Northern Ireland news

Brexit would trigger ‘economic shock' in Northern Ireland, says Chancellor George Osborne

Chancellor George Osborne (third left) in Belfast Harbour in Northern Ireland to meet members of the NI Stronger In campaign group who wish to remain in the EU. Picture by Niall Carson, Press Association
David Young, Press Association

BREXIT would trigger a "profound economic shock" in Northern Ireland and result in an inevitable hardening of the Irish border, the British chancellor warned last night.

George Osborne, who was in Belfast on Sunday, pointed to a new Treasury analysis and suggested that unemployment would rise by 14,000 in Northern Ireland over two years if the UK left the European Union, with 2,000 added to the youth unemployment figure.

The impact of the shock from leaving the EU and the free trade single market could equate to a £1.3 billion reduction in the size of the Northern Ireland economy by 2018, with house prices falling by £18,000 over the same period, Mr Osborne said.

Mr Osborne also warned of the impact on cross-border trade, saying that border and custom checks would have to be implemented in the event of Brexit.

He also questioned whether the free movement of people across Ireland under the Common Travel Area arrangement between the UK and Ireland could be maintained.

The chancellor said the north is "particularly vulnerable" to the economic shock he claims would follow an EU exit, noting the land border with the Republic; the region's reliance on agriculture; and the peace process funding it continues to receive from the EU.

He said the negative impact would also "spill over" and affect the Republic's economy.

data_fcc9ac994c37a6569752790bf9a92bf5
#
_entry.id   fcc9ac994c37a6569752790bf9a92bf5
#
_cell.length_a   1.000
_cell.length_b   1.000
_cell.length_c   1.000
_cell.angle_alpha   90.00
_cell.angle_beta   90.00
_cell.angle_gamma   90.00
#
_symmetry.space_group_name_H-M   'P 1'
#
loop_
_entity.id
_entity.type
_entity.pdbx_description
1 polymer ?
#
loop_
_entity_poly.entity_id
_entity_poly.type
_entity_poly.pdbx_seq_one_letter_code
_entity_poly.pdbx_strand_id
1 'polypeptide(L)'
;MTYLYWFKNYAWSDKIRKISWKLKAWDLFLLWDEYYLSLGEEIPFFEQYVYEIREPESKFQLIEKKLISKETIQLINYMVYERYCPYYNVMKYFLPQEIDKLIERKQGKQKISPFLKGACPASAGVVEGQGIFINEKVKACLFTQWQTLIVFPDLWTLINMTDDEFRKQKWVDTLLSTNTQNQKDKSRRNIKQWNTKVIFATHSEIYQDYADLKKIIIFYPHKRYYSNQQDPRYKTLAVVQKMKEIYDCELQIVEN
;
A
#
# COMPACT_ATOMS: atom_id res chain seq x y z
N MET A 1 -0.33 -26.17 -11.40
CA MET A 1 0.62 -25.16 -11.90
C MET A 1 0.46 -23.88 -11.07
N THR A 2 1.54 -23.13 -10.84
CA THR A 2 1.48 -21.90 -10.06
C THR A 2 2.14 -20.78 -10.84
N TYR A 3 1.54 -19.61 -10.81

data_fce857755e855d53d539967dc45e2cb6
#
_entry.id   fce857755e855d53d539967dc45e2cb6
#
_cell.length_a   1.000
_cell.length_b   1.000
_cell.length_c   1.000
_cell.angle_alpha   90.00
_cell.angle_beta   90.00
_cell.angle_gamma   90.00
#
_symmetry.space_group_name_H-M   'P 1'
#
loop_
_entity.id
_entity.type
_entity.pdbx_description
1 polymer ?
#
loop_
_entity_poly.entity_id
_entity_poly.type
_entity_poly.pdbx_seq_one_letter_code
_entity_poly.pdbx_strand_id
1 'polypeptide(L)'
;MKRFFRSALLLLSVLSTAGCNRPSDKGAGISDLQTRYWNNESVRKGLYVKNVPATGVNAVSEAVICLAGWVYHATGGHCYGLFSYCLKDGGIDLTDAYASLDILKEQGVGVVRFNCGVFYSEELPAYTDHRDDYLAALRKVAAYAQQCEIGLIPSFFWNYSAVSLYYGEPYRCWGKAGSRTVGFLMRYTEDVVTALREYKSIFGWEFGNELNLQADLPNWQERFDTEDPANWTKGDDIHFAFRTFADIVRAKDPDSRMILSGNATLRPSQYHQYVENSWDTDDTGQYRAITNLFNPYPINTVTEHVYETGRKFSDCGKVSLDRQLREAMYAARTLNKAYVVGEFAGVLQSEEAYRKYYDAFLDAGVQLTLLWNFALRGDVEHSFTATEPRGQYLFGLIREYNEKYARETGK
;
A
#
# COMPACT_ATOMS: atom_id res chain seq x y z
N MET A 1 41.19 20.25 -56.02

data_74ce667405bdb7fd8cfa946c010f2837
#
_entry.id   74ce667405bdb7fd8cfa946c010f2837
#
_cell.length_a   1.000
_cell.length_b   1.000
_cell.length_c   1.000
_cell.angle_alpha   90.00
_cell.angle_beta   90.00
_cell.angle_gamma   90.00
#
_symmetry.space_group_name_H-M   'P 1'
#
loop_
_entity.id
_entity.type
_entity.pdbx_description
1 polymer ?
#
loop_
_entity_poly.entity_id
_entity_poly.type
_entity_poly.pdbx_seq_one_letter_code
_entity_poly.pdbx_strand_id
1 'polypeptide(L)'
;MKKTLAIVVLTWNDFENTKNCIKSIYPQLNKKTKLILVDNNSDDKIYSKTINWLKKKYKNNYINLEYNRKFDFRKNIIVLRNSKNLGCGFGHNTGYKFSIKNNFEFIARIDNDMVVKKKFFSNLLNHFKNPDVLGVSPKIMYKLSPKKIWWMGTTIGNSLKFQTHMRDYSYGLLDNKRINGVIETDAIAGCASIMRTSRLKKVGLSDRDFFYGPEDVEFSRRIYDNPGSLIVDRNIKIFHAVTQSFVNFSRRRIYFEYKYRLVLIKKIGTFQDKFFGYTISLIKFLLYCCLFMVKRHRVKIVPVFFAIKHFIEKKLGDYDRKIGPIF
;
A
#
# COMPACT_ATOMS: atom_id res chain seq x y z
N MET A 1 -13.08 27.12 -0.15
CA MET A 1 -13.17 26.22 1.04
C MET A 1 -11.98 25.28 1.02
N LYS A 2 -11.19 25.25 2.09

By contrast, Mr Osborne said the north has a bright future inside a reformed EU, with opportunities to build on the economic recovery and rising levels of employment.

He is using the two-day visit to urge people to check they are registered to vote ahead of Tuesday's deadline.

"At the moment, Northern Ireland is among the best regions of the UK when it comes to creating jobs," the chancellor said.

"It's a great success story that I am confident we can build on if the UK remains in a reformed EU.

"But if the UK votes to leave, every credible independent voice agrees there would be a profound economic shock that would hurt people's jobs, livelihoods and living standards.

"It is also inevitable that there would be changes to border arrangements. Leave campaigners who suggest this is not the case are simply not being straight with people.

"On any level, that is simply not a price worth paying. Northern Ireland is the most pro-EU part of the UK, so I urge people to make sure they are registered to vote ahead of tomorrow's deadline and turn out in force on June 23 and back the Remain campaign.

"There is so much at stake."

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